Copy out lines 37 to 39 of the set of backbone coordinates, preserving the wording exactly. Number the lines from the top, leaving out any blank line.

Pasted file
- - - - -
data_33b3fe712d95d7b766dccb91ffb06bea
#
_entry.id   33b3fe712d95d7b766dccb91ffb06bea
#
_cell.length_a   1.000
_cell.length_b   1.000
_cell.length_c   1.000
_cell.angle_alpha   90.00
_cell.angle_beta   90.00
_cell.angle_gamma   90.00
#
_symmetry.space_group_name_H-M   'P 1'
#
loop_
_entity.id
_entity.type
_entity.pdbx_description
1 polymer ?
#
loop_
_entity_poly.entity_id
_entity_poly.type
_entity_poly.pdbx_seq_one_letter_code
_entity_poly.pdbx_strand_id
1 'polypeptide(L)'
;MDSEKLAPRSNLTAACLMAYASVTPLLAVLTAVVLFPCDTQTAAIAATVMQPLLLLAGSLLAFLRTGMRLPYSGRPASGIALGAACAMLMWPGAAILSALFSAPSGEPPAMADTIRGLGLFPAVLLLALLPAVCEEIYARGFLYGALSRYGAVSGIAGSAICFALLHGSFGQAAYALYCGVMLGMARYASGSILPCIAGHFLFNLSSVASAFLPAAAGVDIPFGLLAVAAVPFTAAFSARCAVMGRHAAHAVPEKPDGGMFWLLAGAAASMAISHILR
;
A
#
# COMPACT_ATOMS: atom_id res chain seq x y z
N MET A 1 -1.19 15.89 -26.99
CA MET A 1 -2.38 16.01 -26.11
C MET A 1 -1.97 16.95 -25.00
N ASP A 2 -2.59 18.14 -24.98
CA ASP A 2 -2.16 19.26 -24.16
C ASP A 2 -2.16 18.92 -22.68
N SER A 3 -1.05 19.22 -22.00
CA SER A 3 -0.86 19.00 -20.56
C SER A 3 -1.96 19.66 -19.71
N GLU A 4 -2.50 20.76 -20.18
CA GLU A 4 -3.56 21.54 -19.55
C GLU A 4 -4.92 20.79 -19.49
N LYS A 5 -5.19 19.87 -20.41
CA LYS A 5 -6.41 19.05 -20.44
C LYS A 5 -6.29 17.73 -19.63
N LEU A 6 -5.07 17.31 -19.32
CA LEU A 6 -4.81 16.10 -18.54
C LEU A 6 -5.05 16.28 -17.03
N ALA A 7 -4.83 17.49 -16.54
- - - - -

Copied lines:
N SER A 3 -1.05 19.22 -22.00
CA SER A 3 -0.86 19.00 -20.56
C SER A 3 -1.96 19.66 -19.71